Oklahoma State University - Kay Scheets
OCAST PROGRAM: Oklahoma Plant Science Research
OCAST FUNDING: $82,372
Drought, disease, poor soil quality – just a few of the things that keep farmers up at night. What if those issues were a thing of the past?
Oklahoma researchers are discovering new ways for producing better breeds of plants that can withstand these unfavorable conditions. The field of genetic testing is in its infancy, and as researchers continue to unlock the code to DNA and RNA, they are discovering they have a long way to go in understanding gene function.
In the field of molecular biology, “silencing” a gene can help determine its function. Dr. Kay Scheets, adjunct assistant professor of botany at Oklahoma State University, is researching virus-induced gene silencing in maize plants. By inserting the maize mRNA into the maize necrotic streak virus (MNeSV) and infecting the plant with the altered virus, researchers can “trick” the maize plant’s cellular system into silencing that gene, providing a faster way to identify the gene’s function. The end goal is to breed better plants that can be drought or disease resistant or can grow in poor quality soil. Once Dr. Scheets optimizes MNeSV for silencing maize genes, she will expand the study to determine if the virus can be similarly used in wheat and oats. Through OCAST funding, Dr. Scheets hired research support and purchased molecular biology tools necessary to carry out her study.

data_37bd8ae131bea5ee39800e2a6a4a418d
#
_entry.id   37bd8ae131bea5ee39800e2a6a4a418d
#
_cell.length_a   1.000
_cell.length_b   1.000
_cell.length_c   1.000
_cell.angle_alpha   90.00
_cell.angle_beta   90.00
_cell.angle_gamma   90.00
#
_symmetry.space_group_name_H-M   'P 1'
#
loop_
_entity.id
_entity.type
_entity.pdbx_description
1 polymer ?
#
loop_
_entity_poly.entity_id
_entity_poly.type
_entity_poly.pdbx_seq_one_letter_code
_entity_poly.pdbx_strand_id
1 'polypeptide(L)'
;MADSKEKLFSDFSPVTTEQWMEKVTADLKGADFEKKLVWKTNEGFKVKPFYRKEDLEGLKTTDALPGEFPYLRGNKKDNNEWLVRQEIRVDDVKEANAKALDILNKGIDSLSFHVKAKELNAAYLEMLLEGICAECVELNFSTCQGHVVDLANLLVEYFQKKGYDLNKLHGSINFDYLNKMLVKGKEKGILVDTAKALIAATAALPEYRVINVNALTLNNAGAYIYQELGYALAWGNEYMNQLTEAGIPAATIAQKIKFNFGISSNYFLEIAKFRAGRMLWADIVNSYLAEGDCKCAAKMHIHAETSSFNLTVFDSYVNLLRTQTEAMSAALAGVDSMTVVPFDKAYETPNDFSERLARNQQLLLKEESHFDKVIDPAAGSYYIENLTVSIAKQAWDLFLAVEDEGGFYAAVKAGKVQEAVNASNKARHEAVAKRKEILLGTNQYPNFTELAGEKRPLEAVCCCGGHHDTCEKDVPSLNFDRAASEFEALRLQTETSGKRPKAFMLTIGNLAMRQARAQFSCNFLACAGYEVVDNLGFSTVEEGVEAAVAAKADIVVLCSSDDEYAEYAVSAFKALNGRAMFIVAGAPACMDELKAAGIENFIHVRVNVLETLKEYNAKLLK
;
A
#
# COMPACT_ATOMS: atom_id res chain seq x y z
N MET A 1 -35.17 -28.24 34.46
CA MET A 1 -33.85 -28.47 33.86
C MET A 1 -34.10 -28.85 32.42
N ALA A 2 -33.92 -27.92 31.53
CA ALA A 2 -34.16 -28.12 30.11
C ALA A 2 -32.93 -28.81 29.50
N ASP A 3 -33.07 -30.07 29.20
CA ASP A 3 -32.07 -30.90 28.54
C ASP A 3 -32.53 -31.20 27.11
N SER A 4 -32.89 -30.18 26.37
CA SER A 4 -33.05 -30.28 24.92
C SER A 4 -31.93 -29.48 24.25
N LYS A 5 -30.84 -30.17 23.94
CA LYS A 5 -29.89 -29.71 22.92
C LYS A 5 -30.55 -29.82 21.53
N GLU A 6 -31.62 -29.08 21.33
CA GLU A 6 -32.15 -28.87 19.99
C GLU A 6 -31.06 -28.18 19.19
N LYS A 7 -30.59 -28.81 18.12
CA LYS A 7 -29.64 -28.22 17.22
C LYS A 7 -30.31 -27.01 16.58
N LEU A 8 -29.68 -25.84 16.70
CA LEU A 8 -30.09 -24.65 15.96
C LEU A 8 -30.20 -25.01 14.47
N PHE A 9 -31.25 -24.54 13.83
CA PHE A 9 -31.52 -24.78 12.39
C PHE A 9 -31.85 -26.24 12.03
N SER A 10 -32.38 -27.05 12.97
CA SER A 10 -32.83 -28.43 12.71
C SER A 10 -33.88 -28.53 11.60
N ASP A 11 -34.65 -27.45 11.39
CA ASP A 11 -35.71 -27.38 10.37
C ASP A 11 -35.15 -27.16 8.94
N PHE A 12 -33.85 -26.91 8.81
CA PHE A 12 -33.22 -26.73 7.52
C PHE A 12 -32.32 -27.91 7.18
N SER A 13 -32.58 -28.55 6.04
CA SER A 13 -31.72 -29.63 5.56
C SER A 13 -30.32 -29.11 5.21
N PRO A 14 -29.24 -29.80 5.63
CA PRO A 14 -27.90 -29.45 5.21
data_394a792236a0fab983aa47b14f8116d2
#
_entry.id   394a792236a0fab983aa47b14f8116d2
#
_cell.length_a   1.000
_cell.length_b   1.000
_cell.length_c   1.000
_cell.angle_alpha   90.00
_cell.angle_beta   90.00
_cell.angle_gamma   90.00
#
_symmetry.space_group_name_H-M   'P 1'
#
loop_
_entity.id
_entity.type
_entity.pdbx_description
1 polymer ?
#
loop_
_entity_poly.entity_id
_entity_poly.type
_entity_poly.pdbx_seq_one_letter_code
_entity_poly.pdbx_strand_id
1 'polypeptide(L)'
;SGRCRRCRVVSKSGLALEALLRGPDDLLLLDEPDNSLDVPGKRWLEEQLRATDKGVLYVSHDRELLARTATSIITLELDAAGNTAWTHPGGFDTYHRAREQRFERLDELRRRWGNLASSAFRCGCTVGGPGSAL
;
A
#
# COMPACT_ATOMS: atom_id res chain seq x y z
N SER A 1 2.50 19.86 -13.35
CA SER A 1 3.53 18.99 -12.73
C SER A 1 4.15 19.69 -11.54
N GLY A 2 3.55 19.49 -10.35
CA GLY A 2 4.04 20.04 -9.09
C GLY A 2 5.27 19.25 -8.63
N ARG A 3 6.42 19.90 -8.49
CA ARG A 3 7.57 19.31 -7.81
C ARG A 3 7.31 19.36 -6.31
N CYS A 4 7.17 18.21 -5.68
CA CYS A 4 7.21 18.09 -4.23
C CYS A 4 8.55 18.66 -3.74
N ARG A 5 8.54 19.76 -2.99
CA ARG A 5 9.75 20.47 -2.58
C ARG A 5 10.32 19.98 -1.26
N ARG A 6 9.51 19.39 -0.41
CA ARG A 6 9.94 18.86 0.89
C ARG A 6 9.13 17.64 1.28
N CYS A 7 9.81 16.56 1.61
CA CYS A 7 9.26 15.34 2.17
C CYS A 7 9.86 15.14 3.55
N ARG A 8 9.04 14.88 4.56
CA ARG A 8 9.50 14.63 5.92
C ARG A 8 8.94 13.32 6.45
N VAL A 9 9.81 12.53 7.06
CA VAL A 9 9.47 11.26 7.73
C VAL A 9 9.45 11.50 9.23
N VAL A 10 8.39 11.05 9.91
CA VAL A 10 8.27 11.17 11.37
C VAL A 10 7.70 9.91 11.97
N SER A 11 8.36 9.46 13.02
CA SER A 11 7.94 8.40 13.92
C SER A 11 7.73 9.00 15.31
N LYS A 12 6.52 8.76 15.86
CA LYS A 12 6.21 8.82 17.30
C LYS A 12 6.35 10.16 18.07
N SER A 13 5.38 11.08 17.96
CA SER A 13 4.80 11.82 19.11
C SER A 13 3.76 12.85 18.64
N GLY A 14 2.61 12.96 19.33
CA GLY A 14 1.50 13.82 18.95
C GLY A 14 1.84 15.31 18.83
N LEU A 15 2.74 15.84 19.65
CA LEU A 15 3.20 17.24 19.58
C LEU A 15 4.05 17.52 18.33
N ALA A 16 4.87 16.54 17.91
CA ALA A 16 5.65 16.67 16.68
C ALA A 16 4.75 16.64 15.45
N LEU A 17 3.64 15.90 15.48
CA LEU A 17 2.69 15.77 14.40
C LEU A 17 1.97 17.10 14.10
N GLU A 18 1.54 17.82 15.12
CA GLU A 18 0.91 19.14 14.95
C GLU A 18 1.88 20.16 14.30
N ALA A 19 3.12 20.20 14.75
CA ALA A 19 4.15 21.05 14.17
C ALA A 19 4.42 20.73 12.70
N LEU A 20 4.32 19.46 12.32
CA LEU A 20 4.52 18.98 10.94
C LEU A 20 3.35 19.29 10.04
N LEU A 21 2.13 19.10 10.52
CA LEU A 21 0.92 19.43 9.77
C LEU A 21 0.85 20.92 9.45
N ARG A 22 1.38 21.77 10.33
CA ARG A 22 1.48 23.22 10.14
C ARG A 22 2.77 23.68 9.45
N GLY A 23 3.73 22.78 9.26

Oklahoma researchers are discovering new ways for producing better breeds of plants that can withstand these unfavorable conditions.
Last Modified on 01/06/2009